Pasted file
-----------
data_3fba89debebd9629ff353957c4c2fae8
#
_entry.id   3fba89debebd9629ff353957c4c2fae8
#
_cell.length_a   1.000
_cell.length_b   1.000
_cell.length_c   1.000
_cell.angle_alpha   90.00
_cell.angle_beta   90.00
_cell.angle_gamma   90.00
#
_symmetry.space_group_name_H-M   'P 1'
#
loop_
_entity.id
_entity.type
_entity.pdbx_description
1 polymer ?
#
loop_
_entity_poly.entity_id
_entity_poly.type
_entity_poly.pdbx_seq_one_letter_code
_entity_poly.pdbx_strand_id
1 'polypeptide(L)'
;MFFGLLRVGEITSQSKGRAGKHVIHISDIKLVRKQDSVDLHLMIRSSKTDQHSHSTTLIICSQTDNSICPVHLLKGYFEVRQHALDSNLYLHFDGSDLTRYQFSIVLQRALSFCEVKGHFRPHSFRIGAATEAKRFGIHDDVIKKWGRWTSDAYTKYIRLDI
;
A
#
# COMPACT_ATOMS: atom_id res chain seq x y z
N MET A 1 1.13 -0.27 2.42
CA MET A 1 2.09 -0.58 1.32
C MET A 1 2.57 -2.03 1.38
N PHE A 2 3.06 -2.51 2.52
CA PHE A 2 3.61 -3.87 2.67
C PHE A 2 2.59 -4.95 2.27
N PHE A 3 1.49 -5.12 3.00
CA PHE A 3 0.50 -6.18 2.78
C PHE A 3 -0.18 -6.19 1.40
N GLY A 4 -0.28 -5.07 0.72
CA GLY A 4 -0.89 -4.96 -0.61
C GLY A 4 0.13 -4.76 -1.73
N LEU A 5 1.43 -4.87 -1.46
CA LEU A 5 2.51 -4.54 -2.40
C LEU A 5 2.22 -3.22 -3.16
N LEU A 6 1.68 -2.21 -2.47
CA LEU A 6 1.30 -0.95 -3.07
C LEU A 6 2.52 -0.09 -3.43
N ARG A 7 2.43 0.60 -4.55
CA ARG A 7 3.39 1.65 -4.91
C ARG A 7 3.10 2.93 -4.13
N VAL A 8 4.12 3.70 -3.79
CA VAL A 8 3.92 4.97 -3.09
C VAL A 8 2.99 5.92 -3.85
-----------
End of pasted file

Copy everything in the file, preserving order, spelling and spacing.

data_3fba89debebd9629ff353957c4c2fae8
#
_entry.id   3fba89debebd9629ff353957c4c2fae8
#
_cell.length_a   1.000
_cell.length_b   1.000
_cell.length_c   1.000
_cell.angle_alpha   90.00
_cell.angle_beta   90.00
_cell.angle_gamma   90.00
#
_symmetry.space_group_name_H-M   'P 1'
#
loop_
_entity.id
_entity.type
_entity.pdbx_description
1 polymer ?
#
loop_
_entity_poly.entity_id
_entity_poly.type
_entity_poly.pdbx_seq_one_letter_code
_entity_poly.pdbx_strand_id
1 'polypeptide(L)'
;MFFGLLRVGEITSQSKGRAGKHVIHISDIKLVRKQDSVDLHLMIRSSKTDQHSHSTTLIICSQTDNSICPVHLLKGYFEVRQHALDSNLYLHFDGSDLTRYQFSIVLQRALSFCEVKGHFRPHSFRIGAATEAKRFGIHDDVIKKWGRWTSDAYTKYIRLDI
;
A
#
# COMPACT_ATOMS: atom_id res chain seq x y z
N MET A 1 1.13 -0.27 2.42
CA MET A 1 2.09 -0.58 1.32
C MET A 1 2.57 -2.03 1.38
N PHE A 2 3.06 -2.51 2.52
CA PHE A 2 3.61 -3.87 2.67
C PHE A 2 2.59 -4.95 2.27
N PHE A 3 1.49 -5.12 3.00
CA PHE A 3 0.50 -6.18 2.78
C PHE A 3 -0.18 -6.19 1.40
N GLY A 4 -0.28 -5.07 0.72
CA GLY A 4 -0.89 -4.96 -0.61
C GLY A 4 0.13 -4.76 -1.73
N LEU A 5 1.43 -4.87 -1.46
CA LEU A 5 2.51 -4.54 -2.40
C LEU A 5 2.22 -3.22 -3.16
N LEU A 6 1.68 -2.21 -2.47
CA LEU A 6 1.30 -0.95 -3.07
C LEU A 6 2.52 -0.09 -3.43
N ARG A 7 2.43 0.60 -4.55
CA ARG A 7 3.39 1.65 -4.91
C ARG A 7 3.10 2.93 -4.13
N VAL A 8 4.12 3.70 -3.79
CA VAL A 8 3.92 4.97 -3.09
C VAL A 8 2.99 5.92 -3.85